Quality Time: Role of Friends

On my Instagram, I wrote the following meme:

This was in reaction to the message I kept seeing that said (paraphrase) you can still have a very close friendship when you catch up with each other every month or every few months and it will be like you haven’t missed a thing.

Two of my regular followers responded that they don’t require regular contact with their closest friends in order to feel connected.

Relationship Defined

Photo credit: Pixabay; Artist: rawpixel

Their reaction was a bit of a surprise to me because it falls in line with the majority of comments that are okay with “catching up” infrequently with people who are supposed to be very close to you.

Christians: One of the closest friendships in the Bible was David and Jonathan. The Bible said their souls connected to the point Jonathan protected David from his father who was trying to kill him – “ride or die” kind of love.

I wanted a friendship like that and I found one. My BFF and I have known each other over 20 years. About two ago when things got rocky, I was preparing to say goodbye but we were able to talk things through and make amends. The idea of losing her connection in my life was very difficult for me. It was going to be a significant loss because she was such an integral part of my life and I was for hers. We gave each other support through good and not so good situations.

We were there for each other regularly. This made our bond very close.

Our lives, to include now, do not occur in months but in days. Despite us living in different states for years, I have a closer connection to her than to people I see every day. One comment said “quality over quantity.” When someone is like family, quality and quantity are important. Why should I pick and choose with my close friend?

Busy Lives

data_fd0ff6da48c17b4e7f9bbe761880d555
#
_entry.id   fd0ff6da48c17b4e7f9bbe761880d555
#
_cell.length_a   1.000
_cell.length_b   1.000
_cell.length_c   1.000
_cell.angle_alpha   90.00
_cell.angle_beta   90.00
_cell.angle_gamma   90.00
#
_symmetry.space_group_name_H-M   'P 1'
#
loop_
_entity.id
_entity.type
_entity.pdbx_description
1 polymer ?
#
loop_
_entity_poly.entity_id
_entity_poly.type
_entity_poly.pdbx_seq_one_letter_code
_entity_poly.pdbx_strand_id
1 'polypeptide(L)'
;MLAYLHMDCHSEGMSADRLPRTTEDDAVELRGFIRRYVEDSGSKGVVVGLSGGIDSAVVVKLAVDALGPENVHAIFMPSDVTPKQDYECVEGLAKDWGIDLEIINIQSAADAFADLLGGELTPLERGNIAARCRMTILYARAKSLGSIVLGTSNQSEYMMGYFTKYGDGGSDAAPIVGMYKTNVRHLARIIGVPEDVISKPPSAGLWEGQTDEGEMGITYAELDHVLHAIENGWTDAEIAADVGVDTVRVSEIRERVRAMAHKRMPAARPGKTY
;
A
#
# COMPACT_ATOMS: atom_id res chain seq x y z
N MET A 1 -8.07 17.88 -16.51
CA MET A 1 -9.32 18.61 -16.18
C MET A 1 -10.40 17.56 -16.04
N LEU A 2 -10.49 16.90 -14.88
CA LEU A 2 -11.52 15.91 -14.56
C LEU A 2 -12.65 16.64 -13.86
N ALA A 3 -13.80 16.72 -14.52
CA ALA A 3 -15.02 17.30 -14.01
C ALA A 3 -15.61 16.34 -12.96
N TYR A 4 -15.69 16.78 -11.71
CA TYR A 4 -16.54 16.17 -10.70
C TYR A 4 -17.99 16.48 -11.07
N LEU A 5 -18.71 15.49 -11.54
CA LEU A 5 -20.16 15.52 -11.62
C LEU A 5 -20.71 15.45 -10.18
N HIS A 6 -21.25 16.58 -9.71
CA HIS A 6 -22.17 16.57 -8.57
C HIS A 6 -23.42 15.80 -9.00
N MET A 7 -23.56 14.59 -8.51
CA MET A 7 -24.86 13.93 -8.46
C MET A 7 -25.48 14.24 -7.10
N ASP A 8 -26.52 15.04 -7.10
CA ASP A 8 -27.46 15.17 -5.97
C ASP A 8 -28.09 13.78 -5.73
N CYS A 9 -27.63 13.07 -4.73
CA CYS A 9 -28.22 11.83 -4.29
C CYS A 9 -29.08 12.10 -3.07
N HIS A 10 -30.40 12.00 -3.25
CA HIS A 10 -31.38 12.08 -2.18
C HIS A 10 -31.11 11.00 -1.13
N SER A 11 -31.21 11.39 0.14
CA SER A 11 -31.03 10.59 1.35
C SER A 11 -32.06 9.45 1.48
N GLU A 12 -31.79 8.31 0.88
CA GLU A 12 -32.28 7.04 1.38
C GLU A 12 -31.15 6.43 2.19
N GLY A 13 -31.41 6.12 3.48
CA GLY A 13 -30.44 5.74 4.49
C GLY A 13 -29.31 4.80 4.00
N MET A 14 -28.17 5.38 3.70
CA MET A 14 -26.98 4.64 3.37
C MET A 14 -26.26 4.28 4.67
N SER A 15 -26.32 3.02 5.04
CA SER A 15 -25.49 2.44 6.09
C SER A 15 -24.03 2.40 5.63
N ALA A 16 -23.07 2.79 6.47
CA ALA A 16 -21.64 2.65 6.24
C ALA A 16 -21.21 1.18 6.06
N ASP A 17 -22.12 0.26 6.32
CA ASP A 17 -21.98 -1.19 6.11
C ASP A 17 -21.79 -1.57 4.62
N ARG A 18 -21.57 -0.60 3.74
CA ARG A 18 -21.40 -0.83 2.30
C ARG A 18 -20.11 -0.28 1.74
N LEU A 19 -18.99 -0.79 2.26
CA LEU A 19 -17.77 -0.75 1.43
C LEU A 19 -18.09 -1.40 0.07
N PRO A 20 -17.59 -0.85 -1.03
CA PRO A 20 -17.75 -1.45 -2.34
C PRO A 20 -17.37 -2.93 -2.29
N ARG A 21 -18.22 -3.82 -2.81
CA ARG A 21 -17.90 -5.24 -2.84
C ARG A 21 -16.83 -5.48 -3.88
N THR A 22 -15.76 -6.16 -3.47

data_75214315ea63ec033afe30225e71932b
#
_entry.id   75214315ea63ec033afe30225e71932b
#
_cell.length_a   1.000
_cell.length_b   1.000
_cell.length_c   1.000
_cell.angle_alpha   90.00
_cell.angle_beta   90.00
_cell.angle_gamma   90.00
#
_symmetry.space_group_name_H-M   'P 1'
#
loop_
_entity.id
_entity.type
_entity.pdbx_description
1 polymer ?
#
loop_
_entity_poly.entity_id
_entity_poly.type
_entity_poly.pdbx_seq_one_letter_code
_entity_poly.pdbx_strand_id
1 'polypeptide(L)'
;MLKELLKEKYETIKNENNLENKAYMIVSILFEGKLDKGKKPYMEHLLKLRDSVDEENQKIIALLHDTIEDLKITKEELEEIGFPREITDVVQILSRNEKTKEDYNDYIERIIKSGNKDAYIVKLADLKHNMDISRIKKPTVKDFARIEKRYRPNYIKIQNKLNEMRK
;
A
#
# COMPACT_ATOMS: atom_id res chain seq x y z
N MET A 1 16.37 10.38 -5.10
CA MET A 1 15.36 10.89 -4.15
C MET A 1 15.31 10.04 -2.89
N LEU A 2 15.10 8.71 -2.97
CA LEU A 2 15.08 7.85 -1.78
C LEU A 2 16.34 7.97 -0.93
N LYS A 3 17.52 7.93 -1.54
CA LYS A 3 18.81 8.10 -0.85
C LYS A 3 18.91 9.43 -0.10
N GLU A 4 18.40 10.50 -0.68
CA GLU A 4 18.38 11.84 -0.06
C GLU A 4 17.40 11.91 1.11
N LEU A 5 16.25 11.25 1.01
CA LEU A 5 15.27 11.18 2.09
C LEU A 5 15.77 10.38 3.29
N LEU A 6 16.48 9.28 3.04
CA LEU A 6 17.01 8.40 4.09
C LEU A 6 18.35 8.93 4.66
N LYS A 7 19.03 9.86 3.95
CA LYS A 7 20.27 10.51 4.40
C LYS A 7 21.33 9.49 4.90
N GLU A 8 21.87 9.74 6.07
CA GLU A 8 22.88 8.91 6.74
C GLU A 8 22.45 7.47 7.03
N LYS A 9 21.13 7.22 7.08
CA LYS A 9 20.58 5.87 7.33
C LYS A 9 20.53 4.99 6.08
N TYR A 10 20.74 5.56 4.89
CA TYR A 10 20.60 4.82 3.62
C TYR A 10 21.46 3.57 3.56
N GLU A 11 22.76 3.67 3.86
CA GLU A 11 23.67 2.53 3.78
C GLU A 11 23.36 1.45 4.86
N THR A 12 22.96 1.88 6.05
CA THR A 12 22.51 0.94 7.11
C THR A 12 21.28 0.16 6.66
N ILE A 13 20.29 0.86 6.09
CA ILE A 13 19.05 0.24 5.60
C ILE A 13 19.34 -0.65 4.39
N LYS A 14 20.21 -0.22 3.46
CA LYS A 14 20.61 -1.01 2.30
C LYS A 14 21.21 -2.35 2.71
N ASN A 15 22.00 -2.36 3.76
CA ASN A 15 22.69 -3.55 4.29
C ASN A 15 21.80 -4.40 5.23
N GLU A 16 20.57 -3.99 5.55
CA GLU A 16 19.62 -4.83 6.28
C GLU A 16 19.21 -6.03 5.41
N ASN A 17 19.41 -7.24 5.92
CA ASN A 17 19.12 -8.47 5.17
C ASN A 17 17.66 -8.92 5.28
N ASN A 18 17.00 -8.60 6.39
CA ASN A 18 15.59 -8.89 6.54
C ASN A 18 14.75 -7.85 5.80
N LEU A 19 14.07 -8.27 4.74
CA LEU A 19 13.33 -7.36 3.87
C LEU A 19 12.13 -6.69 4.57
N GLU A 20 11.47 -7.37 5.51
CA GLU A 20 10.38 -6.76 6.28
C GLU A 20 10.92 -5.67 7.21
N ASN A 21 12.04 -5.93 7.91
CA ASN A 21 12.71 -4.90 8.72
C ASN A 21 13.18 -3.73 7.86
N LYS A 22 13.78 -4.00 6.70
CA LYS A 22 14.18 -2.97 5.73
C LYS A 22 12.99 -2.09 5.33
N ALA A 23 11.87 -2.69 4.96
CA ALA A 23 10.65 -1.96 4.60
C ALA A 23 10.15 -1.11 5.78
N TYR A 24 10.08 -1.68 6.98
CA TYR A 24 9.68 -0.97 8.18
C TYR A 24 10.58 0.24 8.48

Photo credit: Pixabay.com; Artist: geralt

I keep seeing the other theme that says, if someone is important to you, then you make time. Apparently, that does not include close friendships. Jonathan and David loved each other like family. Are you too busy for family?

Are you so busy that 60 minutes out of your week is too much to connect with the people who are supposed to be there for you during the good and bad?

I keep hearing busy meaning ” I have kids,” “I have a husband,” “I have a job.” Well, my friend has a husband and two dogs and a million jobs that she is taking care of and my other friend has a full time job, single divorced mother with three children. Shouldn’t they be too busy to connect for at most 60 minutes 1 time out of the week?

Shouldn’t we all be too busy for everyone? How many hours do we spend watching tv, Youtube, and checking in on social media? How often do we interact with people on a daily basis who have little to no importance in our lives?

Are you really too busy? Or are you making excuses? Is busy the word you use when things are going badly for you and you need more support than merely catching up once a month or every 3 months?

When a new mother could use a break but her friends are only available every 3+ months? When your marriage is not going well and you need a listening ear? When you have exciting news and you just spoke to your friend so now you have to wait a few more weeks? When you are smiling on the outside but hurting on the inside – everyone is too bloody busy?